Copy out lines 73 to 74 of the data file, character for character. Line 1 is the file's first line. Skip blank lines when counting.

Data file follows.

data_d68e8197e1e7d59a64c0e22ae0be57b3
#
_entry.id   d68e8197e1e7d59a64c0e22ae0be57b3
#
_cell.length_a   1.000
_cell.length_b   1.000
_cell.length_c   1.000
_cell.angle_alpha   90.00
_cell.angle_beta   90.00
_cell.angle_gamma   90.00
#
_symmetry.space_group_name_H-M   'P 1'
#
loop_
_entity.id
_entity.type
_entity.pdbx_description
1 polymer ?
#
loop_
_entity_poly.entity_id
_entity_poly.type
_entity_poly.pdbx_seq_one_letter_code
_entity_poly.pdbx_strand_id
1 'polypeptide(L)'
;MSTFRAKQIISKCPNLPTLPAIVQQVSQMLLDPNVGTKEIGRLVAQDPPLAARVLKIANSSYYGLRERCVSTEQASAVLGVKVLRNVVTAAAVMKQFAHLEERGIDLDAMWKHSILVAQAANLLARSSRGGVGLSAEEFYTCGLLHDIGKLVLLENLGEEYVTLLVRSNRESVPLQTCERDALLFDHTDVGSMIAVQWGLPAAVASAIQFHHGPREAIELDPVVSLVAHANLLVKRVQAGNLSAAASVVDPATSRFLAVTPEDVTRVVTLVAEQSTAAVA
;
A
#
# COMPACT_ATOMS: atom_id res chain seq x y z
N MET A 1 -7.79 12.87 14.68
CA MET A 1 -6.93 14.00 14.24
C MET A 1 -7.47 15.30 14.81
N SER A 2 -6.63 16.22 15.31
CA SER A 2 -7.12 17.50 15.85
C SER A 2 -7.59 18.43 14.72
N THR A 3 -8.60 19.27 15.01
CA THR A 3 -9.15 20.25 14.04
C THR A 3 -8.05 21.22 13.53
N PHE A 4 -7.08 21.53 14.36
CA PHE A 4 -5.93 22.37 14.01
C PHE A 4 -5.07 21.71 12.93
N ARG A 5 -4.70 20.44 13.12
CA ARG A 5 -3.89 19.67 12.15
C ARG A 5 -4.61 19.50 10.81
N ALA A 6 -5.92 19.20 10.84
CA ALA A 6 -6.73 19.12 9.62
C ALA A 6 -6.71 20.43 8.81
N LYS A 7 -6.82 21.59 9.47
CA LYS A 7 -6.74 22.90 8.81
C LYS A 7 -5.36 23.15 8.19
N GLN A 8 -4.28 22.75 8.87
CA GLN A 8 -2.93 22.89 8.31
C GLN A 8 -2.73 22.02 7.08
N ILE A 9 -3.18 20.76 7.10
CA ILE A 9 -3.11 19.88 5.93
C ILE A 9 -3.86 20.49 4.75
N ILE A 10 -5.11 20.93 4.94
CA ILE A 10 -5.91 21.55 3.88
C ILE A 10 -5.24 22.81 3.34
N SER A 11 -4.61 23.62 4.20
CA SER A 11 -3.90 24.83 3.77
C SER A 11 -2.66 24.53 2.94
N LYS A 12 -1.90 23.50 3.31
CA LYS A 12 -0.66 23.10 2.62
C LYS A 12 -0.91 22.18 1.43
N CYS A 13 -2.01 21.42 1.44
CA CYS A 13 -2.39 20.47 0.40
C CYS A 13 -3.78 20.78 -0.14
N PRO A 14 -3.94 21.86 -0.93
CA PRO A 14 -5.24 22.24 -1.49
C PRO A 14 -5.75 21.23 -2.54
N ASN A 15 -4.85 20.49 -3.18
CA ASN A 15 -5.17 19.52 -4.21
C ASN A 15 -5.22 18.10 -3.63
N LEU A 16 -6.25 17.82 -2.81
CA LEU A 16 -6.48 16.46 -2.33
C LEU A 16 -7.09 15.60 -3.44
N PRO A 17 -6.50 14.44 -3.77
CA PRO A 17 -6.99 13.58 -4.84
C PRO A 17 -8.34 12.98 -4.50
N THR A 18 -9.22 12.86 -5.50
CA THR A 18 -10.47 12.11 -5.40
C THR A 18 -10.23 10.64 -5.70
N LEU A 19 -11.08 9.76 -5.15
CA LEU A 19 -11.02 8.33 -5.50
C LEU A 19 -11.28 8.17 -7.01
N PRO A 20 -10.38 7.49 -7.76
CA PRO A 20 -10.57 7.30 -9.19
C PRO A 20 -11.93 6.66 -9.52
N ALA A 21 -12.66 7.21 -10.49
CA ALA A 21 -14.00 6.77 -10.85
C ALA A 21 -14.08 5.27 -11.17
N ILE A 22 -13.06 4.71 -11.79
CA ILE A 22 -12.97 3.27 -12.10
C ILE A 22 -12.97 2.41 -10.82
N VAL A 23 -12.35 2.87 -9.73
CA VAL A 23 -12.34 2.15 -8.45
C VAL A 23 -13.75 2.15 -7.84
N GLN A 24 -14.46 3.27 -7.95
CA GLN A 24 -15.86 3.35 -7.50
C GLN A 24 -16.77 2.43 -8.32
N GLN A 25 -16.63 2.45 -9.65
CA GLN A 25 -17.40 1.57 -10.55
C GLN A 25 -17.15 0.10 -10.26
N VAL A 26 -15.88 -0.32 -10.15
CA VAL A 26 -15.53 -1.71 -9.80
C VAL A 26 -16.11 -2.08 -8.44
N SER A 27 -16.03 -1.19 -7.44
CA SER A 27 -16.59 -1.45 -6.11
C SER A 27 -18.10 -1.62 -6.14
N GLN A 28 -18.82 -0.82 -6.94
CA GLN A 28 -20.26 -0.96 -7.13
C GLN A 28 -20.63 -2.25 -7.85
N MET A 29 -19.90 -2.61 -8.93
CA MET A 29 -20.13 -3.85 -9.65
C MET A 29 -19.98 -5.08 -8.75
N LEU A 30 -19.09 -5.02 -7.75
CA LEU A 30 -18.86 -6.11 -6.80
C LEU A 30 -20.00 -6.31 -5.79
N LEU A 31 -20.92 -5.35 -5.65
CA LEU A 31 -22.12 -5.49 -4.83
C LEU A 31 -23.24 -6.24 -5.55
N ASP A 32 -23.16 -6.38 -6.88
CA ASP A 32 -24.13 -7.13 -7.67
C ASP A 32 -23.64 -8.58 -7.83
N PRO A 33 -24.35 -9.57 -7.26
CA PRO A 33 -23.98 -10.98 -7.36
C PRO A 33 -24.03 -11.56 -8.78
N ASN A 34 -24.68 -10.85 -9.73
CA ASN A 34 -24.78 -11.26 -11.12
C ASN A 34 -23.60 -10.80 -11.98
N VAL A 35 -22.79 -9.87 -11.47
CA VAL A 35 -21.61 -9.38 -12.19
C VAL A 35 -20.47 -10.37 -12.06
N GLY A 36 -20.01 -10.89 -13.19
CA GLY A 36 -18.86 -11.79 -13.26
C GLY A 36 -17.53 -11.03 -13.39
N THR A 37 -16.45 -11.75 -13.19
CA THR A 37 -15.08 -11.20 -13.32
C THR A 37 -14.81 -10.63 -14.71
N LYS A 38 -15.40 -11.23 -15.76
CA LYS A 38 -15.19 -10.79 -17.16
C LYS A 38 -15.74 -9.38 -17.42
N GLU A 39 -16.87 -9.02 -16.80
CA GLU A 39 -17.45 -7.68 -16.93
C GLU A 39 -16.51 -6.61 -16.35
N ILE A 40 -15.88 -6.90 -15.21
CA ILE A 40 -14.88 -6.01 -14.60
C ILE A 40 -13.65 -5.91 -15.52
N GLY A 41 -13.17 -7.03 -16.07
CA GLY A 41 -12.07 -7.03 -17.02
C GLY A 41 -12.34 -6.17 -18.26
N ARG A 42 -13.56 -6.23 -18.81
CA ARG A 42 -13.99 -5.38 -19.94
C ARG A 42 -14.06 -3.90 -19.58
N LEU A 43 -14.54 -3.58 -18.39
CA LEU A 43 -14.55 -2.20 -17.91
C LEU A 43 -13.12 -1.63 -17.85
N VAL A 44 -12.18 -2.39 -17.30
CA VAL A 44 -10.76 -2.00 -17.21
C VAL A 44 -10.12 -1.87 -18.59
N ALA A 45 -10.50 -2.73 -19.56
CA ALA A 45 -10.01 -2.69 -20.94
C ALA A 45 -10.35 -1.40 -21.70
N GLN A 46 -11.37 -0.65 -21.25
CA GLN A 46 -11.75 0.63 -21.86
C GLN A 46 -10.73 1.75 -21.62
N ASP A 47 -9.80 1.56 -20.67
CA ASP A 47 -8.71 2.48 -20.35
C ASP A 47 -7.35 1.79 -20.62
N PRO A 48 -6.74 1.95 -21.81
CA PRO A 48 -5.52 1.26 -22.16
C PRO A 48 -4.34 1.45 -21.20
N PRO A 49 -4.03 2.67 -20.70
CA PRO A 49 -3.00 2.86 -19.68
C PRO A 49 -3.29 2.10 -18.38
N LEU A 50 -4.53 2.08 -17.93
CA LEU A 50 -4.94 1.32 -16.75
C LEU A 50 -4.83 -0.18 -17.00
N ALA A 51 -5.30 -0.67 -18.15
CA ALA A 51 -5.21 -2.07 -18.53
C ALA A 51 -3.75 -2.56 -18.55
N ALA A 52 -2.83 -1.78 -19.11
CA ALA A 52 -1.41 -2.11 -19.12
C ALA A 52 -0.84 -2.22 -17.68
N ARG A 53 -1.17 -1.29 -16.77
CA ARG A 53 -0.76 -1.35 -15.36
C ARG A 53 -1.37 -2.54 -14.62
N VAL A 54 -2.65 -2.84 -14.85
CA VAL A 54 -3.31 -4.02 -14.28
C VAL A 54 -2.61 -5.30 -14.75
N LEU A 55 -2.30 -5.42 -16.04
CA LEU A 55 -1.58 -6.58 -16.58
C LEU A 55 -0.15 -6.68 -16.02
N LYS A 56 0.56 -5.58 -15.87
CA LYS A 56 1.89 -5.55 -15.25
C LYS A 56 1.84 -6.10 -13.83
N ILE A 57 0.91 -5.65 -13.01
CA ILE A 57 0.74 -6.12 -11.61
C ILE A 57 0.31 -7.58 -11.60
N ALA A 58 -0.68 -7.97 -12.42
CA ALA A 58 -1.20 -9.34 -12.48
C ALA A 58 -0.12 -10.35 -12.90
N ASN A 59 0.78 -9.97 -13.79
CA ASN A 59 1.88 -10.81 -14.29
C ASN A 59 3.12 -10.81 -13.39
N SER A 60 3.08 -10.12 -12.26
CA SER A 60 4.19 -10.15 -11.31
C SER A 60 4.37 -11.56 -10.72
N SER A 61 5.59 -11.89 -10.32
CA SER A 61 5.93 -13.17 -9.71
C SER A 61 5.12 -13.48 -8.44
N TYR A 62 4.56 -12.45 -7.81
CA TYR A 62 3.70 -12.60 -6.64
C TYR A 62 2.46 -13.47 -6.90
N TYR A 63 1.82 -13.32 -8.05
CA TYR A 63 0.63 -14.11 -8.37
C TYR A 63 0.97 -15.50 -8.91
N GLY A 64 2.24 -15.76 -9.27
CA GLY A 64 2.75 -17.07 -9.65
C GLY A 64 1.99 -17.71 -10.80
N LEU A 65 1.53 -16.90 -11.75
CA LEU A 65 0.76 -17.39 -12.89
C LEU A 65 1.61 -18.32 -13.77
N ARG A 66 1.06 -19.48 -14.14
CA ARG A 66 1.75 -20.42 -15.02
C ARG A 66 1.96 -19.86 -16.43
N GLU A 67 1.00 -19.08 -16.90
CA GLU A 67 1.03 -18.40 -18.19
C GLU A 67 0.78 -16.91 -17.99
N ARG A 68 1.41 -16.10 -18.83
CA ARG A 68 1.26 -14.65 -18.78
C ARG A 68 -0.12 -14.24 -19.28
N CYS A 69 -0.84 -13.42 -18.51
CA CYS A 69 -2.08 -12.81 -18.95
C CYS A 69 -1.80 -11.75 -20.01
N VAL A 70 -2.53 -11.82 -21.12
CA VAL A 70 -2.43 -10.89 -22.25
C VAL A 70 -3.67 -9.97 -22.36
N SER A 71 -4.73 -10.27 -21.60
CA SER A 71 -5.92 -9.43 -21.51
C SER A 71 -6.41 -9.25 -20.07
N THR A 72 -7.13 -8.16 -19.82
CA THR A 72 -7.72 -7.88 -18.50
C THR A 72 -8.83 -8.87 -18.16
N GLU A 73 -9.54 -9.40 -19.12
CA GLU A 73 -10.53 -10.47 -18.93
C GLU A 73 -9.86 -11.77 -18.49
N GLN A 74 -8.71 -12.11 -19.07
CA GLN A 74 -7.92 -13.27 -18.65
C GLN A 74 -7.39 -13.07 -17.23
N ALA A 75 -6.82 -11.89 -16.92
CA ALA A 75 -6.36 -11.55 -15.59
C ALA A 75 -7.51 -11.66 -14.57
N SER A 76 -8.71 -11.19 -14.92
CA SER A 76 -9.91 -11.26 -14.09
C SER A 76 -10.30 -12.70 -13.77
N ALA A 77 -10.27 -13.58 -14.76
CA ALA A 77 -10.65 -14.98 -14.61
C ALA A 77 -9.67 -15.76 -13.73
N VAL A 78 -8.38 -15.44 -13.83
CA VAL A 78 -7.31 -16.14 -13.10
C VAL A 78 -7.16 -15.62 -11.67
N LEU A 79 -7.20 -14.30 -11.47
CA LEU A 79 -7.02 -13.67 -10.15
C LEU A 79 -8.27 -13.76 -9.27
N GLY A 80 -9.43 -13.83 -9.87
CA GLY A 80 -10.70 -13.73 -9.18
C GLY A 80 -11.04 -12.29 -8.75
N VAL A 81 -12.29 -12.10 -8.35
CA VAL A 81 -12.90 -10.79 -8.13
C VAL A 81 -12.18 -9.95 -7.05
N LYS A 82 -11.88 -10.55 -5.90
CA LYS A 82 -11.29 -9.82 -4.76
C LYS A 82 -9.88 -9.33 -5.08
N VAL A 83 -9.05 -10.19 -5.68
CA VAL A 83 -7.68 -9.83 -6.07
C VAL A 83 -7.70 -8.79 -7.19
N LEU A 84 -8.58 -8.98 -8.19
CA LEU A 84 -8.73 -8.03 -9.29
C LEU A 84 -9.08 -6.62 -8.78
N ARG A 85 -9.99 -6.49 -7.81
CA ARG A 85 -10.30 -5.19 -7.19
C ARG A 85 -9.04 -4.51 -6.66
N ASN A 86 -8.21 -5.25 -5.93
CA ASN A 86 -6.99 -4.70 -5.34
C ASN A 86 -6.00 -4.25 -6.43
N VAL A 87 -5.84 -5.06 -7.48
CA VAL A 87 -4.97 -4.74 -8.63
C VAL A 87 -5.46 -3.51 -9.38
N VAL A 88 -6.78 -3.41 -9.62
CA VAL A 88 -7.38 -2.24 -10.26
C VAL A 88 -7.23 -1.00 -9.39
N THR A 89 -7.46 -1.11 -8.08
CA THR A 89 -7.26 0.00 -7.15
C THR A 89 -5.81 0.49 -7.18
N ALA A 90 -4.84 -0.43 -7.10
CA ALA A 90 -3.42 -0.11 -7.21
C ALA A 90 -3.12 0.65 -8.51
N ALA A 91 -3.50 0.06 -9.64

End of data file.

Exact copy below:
N ASN A 15 -4.85 20.49 -3.18
CA ASN A 15 -5.17 19.52 -4.21